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Athird-generation, $20 million meat processing company was struggling in mid-2012.
It had virtually no liquidity and was
overleveraged, cash-flow negative,
and in default with its senior lender.
By any stretch of the imagination, it
looked like bankruptcy was inevitable.
Yet the company didn’t file and not
only survived but has also thrived. A
unique, entirely out-of-court resolution
achieved many of the economic
benefits that a bankruptcy filing would
have offered while allowing the family
owners to maintain substantial equity
and control of operations. That led, in
turn, to a successful turnaround and
ultimately to the owner reacquiring
100 percent of the company’s equity.
The company was founded in 1983
by a 30-year meat industry veteran.
Over the years it had grown its
product line to include more than
50 premium specialty meat products
sold across most of North America.
The company’s troubles dated to
around 2009, when it acquired another
meat company along with a second
processing facility. To accommodate
additional storage and prepare
for planned growth, the company
expanded its recently acquired facility.
However, instead of the steady
growth anticipated by its business
plan, the company encountered
many unanticipated obstacles.
First, the company overspent on the
facility expansion by $1.5 million.
Integrating and scaling up the two
operations led to many operational
inefficiencies. Meat input costs
rose substantially higher than
projected, further squeezing margins
because price increases were hard
to pass on to customers. Finally,
the continuing recession lessened
consumer demand and substantially
reduced projected sales growth.
After several years of declining or
negative profitability, by March 2012
the company found itself with an
overleveraged balance sheet, depleted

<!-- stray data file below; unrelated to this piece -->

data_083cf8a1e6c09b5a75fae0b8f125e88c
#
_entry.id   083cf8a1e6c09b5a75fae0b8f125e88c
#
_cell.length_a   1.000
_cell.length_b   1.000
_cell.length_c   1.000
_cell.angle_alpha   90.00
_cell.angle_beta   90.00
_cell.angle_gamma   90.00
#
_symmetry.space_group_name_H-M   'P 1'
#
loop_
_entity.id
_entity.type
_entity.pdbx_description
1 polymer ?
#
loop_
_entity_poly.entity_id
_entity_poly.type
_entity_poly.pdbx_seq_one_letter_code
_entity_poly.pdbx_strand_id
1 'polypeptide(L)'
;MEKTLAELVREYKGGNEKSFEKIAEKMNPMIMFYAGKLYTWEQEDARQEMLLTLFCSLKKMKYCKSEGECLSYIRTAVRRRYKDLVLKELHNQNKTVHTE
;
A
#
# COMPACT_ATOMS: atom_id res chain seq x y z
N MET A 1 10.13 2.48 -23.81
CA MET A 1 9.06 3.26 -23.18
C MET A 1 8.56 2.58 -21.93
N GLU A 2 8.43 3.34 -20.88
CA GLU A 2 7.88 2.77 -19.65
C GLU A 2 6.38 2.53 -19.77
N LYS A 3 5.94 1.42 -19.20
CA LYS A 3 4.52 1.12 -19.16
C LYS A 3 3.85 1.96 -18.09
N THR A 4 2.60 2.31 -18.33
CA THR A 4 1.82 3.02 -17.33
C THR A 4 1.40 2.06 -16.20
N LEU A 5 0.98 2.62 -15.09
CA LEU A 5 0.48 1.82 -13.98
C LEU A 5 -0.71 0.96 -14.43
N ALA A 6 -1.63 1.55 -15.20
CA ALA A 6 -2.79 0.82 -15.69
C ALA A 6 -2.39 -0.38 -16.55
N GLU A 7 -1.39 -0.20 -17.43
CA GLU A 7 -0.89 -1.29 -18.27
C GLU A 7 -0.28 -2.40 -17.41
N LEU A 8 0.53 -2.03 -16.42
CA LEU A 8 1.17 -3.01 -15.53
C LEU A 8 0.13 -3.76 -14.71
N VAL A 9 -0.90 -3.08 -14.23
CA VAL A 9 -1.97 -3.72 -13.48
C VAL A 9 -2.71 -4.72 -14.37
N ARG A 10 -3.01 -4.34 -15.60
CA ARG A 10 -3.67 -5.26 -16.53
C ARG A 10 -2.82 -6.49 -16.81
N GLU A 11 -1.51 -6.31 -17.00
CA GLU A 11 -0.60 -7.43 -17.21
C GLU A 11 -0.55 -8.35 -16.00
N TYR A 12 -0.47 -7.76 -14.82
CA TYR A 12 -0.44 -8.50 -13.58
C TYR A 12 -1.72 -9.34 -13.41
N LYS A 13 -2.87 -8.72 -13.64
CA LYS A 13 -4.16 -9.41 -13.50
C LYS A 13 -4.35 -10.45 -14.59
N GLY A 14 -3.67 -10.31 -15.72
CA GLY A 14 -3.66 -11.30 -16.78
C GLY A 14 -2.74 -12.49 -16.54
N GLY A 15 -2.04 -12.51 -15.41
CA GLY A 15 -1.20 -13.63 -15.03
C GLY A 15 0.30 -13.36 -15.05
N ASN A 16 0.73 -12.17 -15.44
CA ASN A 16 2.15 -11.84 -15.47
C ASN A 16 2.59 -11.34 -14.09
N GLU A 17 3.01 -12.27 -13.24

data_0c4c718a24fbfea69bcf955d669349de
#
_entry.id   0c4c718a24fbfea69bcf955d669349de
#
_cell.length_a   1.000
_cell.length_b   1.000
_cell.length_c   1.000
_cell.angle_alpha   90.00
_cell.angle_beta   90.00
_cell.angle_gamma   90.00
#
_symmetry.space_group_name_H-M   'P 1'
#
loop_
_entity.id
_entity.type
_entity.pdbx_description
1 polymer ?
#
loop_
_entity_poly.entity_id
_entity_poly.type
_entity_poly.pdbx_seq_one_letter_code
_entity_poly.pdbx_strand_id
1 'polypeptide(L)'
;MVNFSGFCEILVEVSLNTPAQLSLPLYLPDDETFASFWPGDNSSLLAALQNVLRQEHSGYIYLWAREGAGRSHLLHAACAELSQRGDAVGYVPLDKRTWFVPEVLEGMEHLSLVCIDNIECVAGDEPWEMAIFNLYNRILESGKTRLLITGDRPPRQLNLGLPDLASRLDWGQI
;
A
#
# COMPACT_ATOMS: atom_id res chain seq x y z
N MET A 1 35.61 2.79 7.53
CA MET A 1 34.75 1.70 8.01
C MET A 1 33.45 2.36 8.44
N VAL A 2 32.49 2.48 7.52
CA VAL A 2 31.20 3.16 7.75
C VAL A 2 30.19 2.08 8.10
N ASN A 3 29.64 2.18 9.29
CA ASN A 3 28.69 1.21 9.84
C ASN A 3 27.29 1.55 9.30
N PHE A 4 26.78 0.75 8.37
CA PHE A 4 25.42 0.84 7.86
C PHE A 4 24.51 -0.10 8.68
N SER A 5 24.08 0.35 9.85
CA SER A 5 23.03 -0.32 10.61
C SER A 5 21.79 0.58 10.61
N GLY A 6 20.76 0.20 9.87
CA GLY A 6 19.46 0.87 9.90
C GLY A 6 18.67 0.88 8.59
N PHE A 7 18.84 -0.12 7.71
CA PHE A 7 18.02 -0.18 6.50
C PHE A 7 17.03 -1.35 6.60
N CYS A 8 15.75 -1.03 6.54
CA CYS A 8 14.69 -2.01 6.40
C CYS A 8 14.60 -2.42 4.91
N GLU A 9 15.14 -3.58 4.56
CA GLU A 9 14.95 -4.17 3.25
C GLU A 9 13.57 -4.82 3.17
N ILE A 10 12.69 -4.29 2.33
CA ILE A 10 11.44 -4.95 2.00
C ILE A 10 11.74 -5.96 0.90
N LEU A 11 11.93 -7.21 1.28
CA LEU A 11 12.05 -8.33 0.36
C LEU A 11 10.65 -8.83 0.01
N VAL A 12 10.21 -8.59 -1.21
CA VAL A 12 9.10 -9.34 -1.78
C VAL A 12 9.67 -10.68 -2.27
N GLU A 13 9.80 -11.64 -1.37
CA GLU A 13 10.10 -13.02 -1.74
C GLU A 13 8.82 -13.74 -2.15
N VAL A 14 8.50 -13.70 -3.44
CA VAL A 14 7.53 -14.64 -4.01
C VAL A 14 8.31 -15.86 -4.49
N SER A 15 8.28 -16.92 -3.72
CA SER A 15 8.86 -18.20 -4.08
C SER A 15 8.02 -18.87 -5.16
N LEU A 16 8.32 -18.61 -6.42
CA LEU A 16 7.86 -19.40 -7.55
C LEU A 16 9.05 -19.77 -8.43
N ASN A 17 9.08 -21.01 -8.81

liquidity, and in default with its senior
lender. By then overall debt had grown
to $7.2 million, while EBITDA had
fallen to just $729,000, resulting in a
leverage ratio of almost 10 times.
The senior lender held $4.2 million of the
debt in the form of two commercial real
estate loans, a term loan and a revolver.
In addition, there was a $945,000 Small
Business Administration (SBA) 504
second lien loan on the commercial
real estate, $500,000 of SBA 7A loans
on equipment, $460,000 of local
development loans, and $1.1 million of
unsecured loans from private lenders.
EBITDA was clearly inadequate to meet
the $1.3 million of required principal
and interest payments on the debts.
It was only because of a long-term
relationship with a meat vendor that
the company was able to get extended
payment terms, which allowed it to
stretch its limited liquidity. The owner
of the company mortgaged his home
to provide funds to meet expenses and
payroll and to plug the gap between
receipts and disbursements.
With the company in default, the senior
lender moved the loan to its workout
group and in March 2012 required the
company to hire a financial advisor1
and bankruptcy counsel. The company
entered into the first of what was
ultimately three forbearance agreements.
The senior lender was willing to give the
company some time to operate and to
find either additional capital or a buyer.
However, the lender was unwilling
to advance any additional funds.
With a fully drawn revolver, operating
the company only with liquidity
from operations was challenging.
Thus began a journey to either fix
the company and its balance sheet
or file for bankruptcy. The company